Saturday, October 13, 2007

Beating a Dead Horse

I know, I know, I keep bringing this up, but new examples keep poping up.

In the US and elsewhere, Chávez is often depicted as a manipulative and paranoid 'populist.' The idea here is that he follows a familiar pattern of social spending and antagonistic (though baseless) rhetoric. According to this analysis, Chávez has been so effective in uniting a solid majority of the population in large part through constituting 'the people' as opposed to 'the oligarchy' (Venezuelan old money) and 'the Empire' (the United States). He then ostensibly tells 'the people' that they are perpetually under attack from these looming and united dangers. Hence anything he does is justified.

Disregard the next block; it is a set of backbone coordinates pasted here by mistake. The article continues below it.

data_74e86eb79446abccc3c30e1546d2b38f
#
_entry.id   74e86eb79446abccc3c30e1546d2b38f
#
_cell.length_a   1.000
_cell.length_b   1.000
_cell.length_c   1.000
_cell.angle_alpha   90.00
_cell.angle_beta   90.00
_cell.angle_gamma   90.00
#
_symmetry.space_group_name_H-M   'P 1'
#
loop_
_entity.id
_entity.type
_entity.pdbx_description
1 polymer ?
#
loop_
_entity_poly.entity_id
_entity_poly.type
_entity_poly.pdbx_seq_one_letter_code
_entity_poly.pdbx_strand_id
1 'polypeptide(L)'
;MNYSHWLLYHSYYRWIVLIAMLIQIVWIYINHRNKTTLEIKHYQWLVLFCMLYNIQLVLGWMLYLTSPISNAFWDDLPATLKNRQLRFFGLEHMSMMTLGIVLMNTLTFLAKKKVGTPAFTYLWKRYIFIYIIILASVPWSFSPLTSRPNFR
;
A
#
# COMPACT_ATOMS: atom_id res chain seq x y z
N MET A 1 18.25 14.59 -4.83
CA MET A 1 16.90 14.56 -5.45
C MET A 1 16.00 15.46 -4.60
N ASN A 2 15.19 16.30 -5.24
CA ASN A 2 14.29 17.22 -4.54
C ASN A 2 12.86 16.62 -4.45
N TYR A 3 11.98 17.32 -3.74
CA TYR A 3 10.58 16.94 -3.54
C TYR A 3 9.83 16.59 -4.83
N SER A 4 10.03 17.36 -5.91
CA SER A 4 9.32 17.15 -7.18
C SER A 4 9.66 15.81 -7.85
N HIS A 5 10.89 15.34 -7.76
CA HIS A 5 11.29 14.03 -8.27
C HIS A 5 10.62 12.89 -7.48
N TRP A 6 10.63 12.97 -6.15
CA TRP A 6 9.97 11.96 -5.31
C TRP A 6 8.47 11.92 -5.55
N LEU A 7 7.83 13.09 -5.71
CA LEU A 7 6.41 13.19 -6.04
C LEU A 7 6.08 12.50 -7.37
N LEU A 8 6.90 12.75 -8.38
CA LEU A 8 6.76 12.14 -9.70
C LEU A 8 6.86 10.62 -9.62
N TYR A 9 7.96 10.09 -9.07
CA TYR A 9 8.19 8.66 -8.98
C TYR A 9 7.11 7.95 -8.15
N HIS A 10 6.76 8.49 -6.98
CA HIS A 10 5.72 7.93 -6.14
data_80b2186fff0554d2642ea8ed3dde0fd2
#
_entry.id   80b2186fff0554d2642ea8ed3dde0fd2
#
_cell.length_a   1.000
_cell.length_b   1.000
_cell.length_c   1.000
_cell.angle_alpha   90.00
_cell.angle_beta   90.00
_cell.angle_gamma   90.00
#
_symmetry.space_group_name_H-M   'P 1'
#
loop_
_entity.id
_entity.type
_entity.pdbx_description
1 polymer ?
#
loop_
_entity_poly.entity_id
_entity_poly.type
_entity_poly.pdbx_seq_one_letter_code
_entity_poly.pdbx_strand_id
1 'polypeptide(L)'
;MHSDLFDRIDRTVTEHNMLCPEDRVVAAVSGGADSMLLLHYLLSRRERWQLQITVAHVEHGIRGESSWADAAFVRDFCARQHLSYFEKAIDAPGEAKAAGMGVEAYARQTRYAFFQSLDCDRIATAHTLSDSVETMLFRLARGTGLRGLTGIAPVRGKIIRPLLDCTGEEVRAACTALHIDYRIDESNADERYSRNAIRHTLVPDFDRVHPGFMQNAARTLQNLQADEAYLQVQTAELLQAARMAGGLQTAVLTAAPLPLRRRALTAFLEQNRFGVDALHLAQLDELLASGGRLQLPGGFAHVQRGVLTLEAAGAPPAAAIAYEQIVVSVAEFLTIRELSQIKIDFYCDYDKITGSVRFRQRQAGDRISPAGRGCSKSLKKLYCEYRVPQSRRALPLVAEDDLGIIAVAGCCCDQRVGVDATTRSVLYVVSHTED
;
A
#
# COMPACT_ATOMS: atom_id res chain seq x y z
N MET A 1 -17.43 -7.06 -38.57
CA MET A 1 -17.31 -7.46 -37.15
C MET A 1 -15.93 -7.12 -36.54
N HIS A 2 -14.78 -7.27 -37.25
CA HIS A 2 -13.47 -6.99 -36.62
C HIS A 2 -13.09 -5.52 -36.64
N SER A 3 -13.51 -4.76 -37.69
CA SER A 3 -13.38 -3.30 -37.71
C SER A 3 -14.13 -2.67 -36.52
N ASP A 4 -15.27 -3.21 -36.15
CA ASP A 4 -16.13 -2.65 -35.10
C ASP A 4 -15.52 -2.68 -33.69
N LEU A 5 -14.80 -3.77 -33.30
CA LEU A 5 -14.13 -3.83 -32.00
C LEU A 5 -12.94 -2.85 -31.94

Which, our friends in the State Department and the New York Times tell us, is hogwash. The sentiment is repeated ad nauseum by oppos here in Venezuela, who constantly chant 'We're not coup-mongers, we're (insert issue or identity group here)"

Unfortunately for them, however, they keep shoving their feet in their mouth.

Example du jour: Manuel Rosales, of Un Nuevo Tiempo and governor of Zulia (richest state in VZ) fame, is in Washington D.C. holding meetings with Thomas Shannon (assistant secretary of state for Latin American affairs), asking for the US to 'exert international pressure against the constitutional reform in Venezuela."

I mean, seriously, it really seems like the oppos here WANT to fail.

Either that, or maybe that Chávez guy isn't so crazy for thinking the interests of the rich and of the US government are working against him...

Tuesday, October 2, 2007

and i'm off...

...seeing as how i'm a no good,shiftless, unemployed freeloader layabout, i'm going to take a va-cay.
i'll be back from trinidad in a week to ten days, hopefully with my position on the 2010 world cup team cemented and some dish on what Venezuela's neighbors think about the BoRev.
(okay, birchill i'm not, but if that cracker can make the TT team, who's to say i can't?)